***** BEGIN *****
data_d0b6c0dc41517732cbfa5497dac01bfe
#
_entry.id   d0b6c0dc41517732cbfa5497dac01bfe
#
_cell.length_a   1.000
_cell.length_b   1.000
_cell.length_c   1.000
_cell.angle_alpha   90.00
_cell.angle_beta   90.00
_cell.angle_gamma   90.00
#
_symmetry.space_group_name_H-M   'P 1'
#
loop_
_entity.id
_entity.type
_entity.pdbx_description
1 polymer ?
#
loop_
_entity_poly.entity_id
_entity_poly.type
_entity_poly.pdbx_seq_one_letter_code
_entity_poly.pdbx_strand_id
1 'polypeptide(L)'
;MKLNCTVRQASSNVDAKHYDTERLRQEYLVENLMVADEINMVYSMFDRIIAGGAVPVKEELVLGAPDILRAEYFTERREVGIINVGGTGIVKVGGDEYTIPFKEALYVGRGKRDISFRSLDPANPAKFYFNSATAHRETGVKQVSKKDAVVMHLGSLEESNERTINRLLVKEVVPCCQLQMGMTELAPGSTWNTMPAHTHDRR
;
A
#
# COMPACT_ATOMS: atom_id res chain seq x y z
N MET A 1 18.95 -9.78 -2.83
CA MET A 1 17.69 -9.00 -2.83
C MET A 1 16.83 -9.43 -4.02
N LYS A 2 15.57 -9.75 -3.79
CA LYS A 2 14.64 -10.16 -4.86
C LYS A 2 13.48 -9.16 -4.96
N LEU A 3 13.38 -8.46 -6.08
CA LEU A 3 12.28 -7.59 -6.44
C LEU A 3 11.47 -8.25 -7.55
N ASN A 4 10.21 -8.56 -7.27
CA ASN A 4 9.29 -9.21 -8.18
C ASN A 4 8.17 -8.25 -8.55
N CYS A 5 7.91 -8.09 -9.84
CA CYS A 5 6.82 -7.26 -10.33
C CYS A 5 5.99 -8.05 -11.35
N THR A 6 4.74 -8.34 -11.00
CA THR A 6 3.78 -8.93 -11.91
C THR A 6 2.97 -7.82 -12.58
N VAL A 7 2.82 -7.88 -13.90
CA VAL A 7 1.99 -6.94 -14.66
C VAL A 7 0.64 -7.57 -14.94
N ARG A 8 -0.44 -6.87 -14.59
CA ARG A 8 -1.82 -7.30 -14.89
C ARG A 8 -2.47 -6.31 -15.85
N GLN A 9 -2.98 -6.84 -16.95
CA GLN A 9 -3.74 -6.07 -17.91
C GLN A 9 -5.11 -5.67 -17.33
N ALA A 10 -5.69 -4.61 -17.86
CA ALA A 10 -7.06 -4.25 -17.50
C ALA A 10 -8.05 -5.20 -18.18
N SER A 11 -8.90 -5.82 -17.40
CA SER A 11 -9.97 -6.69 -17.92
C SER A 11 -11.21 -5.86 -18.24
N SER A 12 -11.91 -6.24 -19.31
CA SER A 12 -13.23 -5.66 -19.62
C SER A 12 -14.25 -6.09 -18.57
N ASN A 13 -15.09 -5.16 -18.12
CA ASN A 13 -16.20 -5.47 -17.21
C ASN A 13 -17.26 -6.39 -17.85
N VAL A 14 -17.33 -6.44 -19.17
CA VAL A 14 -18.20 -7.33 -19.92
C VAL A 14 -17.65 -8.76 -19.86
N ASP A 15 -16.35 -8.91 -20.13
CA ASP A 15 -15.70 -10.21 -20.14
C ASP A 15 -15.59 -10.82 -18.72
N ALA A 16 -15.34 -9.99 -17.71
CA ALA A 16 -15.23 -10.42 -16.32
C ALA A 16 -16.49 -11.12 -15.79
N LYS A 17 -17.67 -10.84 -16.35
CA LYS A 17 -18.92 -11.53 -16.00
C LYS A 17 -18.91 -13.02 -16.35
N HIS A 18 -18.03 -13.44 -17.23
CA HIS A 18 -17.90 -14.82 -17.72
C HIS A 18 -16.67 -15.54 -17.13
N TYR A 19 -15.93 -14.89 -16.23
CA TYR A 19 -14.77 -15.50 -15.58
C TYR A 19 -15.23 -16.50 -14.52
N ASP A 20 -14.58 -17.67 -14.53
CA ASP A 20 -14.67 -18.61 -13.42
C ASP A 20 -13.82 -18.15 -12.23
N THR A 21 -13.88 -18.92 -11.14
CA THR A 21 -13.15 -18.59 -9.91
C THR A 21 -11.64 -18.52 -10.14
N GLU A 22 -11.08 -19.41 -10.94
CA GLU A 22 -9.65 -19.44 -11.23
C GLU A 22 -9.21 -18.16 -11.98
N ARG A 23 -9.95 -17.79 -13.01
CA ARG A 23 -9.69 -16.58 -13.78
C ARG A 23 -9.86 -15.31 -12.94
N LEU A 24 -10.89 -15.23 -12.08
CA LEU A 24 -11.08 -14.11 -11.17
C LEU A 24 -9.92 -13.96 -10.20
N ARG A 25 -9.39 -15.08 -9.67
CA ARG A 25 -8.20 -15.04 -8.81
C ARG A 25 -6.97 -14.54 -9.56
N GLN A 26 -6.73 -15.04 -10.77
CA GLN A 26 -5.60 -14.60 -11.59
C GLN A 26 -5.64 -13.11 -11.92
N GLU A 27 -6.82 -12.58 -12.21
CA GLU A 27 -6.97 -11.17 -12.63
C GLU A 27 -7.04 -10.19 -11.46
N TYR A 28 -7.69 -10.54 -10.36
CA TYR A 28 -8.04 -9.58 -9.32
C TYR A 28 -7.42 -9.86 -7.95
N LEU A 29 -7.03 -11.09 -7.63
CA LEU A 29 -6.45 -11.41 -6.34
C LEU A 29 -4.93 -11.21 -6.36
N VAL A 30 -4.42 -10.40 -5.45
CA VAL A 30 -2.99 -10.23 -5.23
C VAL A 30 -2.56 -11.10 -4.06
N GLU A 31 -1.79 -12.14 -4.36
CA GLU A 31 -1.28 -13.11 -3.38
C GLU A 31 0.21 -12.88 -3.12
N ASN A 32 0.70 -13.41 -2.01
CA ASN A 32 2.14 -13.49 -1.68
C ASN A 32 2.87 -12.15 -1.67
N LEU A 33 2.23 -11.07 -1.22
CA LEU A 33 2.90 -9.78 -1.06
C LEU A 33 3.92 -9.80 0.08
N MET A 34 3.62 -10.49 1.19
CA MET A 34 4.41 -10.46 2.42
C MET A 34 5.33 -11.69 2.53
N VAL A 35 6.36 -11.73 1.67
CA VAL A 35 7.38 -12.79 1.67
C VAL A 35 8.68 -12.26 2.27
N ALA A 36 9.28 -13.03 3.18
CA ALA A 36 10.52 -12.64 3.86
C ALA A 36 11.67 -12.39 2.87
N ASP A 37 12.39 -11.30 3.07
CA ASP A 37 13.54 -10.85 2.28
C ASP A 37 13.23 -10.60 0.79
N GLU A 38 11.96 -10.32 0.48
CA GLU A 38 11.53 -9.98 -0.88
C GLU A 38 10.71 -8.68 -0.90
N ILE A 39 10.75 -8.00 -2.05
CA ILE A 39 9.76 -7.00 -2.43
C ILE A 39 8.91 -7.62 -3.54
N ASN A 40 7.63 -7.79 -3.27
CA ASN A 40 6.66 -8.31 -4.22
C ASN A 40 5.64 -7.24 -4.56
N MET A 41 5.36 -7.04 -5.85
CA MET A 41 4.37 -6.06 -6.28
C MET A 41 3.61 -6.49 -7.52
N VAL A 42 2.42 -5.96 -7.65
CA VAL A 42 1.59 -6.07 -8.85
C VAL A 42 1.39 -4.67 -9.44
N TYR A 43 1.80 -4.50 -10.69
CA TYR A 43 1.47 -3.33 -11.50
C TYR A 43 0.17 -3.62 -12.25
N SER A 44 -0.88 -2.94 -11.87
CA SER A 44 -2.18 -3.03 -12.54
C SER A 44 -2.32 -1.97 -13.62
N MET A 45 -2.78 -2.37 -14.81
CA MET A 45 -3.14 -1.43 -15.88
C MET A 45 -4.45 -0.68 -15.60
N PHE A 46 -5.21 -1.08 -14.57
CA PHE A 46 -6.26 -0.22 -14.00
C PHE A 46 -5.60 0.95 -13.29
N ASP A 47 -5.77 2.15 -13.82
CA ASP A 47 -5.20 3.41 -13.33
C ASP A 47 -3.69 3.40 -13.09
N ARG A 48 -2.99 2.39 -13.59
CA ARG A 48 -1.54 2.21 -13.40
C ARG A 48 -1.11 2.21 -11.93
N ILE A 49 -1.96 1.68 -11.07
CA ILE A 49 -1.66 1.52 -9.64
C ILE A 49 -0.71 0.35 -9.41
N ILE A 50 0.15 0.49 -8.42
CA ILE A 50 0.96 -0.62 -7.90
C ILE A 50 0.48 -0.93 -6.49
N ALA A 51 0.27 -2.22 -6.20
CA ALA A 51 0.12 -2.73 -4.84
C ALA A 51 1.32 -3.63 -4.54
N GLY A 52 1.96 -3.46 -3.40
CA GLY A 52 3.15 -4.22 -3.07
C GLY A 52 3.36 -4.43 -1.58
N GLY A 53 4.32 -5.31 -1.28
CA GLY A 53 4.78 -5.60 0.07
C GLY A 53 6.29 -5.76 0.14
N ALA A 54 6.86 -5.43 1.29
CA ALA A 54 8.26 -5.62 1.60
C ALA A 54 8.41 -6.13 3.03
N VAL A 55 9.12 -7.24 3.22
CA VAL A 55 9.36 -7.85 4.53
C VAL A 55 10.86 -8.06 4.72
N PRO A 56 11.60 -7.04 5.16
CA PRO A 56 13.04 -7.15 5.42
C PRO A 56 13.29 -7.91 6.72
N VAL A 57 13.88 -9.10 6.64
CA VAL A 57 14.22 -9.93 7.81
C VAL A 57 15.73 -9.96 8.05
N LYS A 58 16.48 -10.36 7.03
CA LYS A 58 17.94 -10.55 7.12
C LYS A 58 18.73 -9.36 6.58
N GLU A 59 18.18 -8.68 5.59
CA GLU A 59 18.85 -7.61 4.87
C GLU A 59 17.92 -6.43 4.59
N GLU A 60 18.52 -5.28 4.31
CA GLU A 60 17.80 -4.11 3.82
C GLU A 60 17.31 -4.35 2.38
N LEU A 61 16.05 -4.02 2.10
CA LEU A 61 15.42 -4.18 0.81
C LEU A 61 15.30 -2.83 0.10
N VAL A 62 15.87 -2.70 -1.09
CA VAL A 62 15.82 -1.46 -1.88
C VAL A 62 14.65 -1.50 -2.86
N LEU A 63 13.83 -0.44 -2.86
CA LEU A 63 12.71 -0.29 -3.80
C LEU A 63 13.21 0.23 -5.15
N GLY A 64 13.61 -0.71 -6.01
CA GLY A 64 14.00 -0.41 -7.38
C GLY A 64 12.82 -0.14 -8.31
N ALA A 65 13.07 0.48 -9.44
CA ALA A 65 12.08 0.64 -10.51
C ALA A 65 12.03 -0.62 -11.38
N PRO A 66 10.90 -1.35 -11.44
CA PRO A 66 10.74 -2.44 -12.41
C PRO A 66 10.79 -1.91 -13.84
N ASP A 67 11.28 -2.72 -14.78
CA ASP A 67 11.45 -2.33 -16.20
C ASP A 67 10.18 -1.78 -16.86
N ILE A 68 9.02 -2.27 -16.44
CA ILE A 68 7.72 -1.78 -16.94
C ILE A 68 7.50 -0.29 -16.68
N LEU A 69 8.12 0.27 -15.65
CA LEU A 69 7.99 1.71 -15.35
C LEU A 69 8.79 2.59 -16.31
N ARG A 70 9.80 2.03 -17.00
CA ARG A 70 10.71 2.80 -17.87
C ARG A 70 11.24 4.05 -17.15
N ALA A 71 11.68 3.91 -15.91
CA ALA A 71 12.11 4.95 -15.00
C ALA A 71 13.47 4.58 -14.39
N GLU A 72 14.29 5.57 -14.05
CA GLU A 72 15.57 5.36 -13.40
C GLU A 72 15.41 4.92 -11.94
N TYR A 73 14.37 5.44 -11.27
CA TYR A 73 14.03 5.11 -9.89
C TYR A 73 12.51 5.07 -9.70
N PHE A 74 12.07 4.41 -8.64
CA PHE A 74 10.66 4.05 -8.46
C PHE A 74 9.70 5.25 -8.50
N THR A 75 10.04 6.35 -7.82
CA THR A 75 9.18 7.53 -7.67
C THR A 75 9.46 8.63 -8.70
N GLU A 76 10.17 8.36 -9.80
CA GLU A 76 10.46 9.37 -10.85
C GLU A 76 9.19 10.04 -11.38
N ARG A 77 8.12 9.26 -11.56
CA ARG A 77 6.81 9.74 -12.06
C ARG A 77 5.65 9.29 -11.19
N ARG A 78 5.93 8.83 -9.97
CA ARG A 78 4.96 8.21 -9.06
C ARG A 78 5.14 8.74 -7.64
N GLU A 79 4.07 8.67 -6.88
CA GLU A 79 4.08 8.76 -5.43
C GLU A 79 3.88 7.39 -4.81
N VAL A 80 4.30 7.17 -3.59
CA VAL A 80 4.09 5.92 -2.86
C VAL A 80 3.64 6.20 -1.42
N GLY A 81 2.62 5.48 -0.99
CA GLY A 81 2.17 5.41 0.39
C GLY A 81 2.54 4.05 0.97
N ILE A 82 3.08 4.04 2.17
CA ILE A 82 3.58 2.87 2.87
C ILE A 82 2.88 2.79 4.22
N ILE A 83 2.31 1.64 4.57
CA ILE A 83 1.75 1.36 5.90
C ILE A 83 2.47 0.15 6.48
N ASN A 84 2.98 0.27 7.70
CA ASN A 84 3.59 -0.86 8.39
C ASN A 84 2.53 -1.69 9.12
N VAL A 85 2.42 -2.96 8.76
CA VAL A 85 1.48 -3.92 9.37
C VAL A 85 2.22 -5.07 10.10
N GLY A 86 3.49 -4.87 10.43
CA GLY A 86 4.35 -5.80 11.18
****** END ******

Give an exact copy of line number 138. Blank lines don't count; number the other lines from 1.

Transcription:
C ALA A 36 11.67 -12.39 2.87